Anxiety rating scale[edit]

A rating scale for mathematics anxiety was developed in 1972 by Richardson and Suinn.[16] Richardson and Suinn defined mathematical anxiety as "feelings of apprehension and tension concerning manipulation of numbers and completion of mathematical problems in various contexts".[17] Richardson and Suinn introduced the MARS (Mathematics Anxiety Rating Scale) in 1972. Elevated scores on the MARS test translate to high math anxiety. The authors presented the normative data, including a mean score of 215.38 with a standard deviation of 65.29, collected from 397 students that replied to an advertisement for behavior therapy treatment for math anxiety.[18] For test-retest reliability, the Pearson product-moment coefficient was used and a score of 0.85 was calculated, which was favorable and comparable to scores found on other anxiety tests. Richardson and Suinn validated the construct of this test by sharing previous results from three other studies that were very similar to the results achieved in this study. They also administered the Differential Aptitude Test, a 10-minute math test including simple to complex problems.

Calculation of the Pearson product-moment correlation coefficient between the MARS test and Differential Aptitude Test scores was −0.64 (p < .01), indicating that higher MARS scores relate to lower math test scores and "since high anxiety interferes with performance, and poor performance produces anxiety, this result provides evidence that the MARS does measure mathematics anxiety".[19] This test was intended for use in diagnosing math anxiety, testing the efficacy of different math anxiety treatment approaches and possibly designing an anxiety hierarchy to be used in desensitization treatments.[18] The MARS test is of interest to those in counseling psychology[20] and the test is used profusely in math anxiety research. It is available in several versions of varying lengths[21] and is considered psychometrically sound.[22] Other tests are often given to measure different dimensionalities of math anxiety, such as Elizabeth Fennema and Julia Sherman's Fennema-Sherman Mathematics Attitudes Scales (FSMAS). The FSMAS evaluates nine specific domains using Likert-type scales: attitude toward success, mathematics as a male domain, mother's attitude, father's attitude, teacher's attitude, confidence in learning mathematics, mathematics anxiety, affectance motivation and mathematics usefulness.[23] Despite the introduction of newer instrumentation, the use of the MARS test appears to be the educational standard for measuring math anxiety due to its specificity and prolific use.[24][25]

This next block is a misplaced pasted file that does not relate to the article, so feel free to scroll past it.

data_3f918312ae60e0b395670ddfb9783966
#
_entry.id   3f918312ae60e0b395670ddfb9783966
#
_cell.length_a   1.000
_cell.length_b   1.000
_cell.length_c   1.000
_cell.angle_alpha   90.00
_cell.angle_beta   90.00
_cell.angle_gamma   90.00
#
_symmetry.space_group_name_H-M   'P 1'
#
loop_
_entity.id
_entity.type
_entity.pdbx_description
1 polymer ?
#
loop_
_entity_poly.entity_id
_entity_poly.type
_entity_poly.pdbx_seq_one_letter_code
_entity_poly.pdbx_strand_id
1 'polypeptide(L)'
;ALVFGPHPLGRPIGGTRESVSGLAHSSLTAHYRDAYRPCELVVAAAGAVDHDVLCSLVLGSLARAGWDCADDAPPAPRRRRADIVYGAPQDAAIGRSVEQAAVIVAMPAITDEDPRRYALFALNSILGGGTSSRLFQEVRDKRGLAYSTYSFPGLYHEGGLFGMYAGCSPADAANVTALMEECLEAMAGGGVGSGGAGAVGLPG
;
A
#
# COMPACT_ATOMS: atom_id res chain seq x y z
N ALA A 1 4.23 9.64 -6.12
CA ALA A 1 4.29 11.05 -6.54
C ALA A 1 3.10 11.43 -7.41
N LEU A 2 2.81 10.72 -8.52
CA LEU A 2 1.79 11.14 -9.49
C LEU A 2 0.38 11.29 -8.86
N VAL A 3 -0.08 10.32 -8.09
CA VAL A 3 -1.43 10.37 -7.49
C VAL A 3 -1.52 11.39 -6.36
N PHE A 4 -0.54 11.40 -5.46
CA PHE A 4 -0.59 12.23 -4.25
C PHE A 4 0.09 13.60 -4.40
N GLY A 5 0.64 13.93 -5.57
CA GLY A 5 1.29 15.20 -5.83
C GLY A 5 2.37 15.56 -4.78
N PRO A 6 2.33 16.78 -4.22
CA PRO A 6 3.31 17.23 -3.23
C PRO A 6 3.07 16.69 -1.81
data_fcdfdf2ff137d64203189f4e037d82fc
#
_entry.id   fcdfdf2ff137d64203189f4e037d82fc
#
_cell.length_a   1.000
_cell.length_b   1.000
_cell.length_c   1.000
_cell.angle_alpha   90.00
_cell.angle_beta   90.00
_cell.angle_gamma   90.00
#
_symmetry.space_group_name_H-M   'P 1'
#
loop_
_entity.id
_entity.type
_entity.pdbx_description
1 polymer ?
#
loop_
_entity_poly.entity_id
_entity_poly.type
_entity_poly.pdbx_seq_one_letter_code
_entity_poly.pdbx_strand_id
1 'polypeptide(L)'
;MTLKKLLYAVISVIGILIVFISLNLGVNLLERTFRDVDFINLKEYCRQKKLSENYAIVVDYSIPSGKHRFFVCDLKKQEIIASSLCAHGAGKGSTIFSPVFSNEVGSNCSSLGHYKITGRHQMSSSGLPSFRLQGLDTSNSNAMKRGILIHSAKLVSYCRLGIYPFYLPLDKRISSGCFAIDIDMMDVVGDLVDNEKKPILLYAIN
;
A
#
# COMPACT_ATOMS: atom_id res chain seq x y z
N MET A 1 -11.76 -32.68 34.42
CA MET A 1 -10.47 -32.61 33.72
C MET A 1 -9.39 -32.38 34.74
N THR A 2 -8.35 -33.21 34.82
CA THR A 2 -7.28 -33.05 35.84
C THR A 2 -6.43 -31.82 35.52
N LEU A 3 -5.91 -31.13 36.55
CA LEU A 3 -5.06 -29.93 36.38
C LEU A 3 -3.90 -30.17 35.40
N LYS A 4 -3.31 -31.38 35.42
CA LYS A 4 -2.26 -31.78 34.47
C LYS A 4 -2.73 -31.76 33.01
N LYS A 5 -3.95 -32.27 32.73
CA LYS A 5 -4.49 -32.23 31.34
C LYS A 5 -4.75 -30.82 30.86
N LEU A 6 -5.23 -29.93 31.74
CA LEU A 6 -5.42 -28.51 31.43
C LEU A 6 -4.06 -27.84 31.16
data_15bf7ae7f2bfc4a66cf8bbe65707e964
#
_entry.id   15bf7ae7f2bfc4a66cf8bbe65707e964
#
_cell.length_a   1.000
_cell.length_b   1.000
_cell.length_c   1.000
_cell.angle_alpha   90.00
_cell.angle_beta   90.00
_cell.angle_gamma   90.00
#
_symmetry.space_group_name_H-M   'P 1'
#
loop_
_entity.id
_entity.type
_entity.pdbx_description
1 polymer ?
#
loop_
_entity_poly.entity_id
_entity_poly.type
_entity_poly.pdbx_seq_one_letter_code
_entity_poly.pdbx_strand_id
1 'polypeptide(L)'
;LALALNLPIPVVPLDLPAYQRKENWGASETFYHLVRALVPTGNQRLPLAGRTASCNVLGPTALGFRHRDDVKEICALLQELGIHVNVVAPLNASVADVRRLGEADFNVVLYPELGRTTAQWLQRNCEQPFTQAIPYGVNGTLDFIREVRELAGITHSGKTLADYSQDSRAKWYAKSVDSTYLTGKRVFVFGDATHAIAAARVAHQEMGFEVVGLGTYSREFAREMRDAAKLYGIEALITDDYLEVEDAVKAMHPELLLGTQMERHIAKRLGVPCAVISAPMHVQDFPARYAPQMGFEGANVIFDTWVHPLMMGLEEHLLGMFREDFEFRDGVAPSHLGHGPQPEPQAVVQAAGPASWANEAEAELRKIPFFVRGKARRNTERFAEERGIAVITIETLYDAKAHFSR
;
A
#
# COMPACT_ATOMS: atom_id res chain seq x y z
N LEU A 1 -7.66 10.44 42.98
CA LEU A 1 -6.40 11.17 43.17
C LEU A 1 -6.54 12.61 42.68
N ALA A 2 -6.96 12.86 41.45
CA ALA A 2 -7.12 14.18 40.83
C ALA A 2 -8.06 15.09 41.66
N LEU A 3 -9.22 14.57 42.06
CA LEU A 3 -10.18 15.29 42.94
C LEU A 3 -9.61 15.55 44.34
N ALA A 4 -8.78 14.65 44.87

Math and culture[edit]

While there are overarching similarities concerning the acquisition of math skills, researchers have shown that children's mathematical abilities differ across countries. In Canada, students score substantially lower in math problem-solving and operations than students in Korea, India and Singapore. Researchers[who?] have conducted thorough comparisons between countries and determined that in some areas, such as Taiwan and Japan, parents place more emphasis on effort rather than one's innate intellectual ability in school success. By placing a higher emphasis on effort rather than one's innate intellectual ability, they are helping their child develop a growth mindset.[26] People who develop a growth mindset believe that everyone has the ability to grow their intellectual ability, learn from their mistakes, and become more resilient learners. Rather than getting stuck on a problem and giving up, students with a growth mindset try other strategies to solve the problem. A growth mindset can benefit everyone, not just people trying to solve math computations. Moreover, parents in these countries tend to set higher expectations and standards for their children. In turn, students spend more time on homework and value homework more than American children.[27]

In addition, researchers Jennifer L. Brown et al. shows that difference in level of mathematical anxiety among different countries may result from varying degrees of the courses. In the same culture, there is little difference in anxiety scale that is associated with gender, while the anxiety is more related with its type. Samples show greater degree of anxiety at subscale.

MEA (Mathematical Evaluation Anxiety) compared with LMA (Learning Mathematical Anxiety).[28]

Math and gender[edit]